Jonny Greenwood mixed blues and pop numbers with his muted score for Lynne Ramsay’s exquisite adaptation of Lionel Shriver's bestselling novel about a mother left shattered in the wake of her teenage son’s tragic act of rebellion.
Tilda Swinton is magnificent as Eva, a mother trying to pick through the rubble of her life following her teenage son Kevin's (Ezra Miller) high school killing spree. Flashing back and forth in time, she fruitlessly searches for answers whilst simultaneously grappling with her own feelings of grief and responsibility. Did she ever love her son? Was she at fault, or was her insufferable, sociopathic child merely a bad seed? As Eva replays the story of her life - Kevin's childhood, her strained marriage and her adaptation to parenthood - she's forced to endure an unending hell of prison visits and assaults by bereaved parents, and a hard, unflinching examination of personal guilt, loss and shame.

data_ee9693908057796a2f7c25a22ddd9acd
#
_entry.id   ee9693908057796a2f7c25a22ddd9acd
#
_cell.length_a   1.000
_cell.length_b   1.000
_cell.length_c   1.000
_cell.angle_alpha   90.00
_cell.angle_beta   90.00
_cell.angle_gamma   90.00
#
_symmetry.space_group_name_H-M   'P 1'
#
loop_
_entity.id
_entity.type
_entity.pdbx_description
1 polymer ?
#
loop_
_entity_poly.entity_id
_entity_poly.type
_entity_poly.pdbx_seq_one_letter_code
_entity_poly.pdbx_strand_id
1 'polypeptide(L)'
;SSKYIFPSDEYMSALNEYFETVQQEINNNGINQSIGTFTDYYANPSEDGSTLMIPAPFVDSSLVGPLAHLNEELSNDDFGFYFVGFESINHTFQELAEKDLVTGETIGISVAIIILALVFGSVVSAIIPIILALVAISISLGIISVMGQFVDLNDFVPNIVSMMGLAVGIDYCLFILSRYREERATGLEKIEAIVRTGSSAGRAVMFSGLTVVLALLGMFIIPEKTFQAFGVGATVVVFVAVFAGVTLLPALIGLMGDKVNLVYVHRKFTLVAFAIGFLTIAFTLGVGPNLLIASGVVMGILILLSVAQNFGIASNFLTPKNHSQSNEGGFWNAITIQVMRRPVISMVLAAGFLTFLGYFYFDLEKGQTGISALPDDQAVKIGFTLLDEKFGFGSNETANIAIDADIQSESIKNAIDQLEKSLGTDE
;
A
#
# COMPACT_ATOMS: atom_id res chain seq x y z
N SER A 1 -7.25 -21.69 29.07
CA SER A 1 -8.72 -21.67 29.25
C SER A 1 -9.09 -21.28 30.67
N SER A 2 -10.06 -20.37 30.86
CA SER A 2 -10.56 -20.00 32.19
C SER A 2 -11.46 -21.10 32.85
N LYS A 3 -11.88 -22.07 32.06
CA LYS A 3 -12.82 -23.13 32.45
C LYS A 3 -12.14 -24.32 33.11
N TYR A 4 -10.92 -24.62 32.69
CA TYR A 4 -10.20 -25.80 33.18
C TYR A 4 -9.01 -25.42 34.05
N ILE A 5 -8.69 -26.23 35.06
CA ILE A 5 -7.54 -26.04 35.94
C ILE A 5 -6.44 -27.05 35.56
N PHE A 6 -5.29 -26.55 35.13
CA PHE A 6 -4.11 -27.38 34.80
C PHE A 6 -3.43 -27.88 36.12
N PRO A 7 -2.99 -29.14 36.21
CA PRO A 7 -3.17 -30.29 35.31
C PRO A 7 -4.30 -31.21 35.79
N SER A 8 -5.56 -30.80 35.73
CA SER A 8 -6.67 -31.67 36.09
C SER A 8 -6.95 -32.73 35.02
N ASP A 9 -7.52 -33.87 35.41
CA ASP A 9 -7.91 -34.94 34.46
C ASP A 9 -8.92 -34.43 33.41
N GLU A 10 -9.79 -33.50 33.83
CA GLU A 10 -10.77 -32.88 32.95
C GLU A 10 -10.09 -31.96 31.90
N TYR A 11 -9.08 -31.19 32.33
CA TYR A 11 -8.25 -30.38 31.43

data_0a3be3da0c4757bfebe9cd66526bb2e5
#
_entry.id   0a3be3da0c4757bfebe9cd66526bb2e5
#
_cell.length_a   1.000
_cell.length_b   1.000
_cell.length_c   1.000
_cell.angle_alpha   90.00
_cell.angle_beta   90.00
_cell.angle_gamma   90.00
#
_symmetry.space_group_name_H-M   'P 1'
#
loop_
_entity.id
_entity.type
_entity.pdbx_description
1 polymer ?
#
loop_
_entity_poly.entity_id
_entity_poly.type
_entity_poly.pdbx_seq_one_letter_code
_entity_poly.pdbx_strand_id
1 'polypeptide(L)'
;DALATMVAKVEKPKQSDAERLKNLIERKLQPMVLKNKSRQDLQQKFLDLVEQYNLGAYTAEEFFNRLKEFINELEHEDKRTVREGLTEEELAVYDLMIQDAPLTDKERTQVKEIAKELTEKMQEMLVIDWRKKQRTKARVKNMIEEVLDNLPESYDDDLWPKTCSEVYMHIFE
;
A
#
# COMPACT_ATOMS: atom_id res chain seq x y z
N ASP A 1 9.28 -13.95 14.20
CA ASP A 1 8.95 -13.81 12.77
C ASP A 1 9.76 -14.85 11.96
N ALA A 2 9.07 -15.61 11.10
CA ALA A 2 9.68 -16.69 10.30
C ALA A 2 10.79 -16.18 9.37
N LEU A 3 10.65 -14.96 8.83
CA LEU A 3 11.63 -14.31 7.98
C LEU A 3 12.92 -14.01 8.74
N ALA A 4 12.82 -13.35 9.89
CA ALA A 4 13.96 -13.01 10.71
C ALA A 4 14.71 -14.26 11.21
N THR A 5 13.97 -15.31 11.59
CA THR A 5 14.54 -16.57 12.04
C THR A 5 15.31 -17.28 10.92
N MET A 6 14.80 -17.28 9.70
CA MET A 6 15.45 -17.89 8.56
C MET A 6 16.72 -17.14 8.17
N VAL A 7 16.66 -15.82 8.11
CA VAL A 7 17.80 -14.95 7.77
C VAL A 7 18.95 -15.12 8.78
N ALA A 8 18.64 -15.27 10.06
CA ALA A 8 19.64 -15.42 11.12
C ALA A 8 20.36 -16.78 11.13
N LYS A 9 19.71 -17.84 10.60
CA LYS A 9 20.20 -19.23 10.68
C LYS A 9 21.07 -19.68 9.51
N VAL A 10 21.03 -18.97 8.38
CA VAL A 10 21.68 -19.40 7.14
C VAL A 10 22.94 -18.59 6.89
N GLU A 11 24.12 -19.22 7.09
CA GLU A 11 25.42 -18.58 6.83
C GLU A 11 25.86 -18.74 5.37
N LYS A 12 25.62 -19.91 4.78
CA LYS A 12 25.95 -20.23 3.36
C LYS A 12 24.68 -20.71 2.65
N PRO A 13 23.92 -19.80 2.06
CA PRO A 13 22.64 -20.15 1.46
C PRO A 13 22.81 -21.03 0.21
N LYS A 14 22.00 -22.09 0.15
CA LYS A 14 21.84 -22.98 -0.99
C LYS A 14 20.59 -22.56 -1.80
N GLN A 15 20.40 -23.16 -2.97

Contrasting with pop numbers like Buddy Holly’s Everyday, Greenwood’s heartsick, throbbing score saturates the senses along with a sonic collage of sirens and suburban sprinklers, hissing and ticking like coiled vipers, to create a soundscape that is as esoteric and moving as anything on screen. On a purely aural level the film is mesmerising. Throw in a stunning performance from Tilda Swinton, and Lynne Ramsay’s beautifully composed direction of the film’s dark and resonant themes, and you’re left with a modern masterpiece.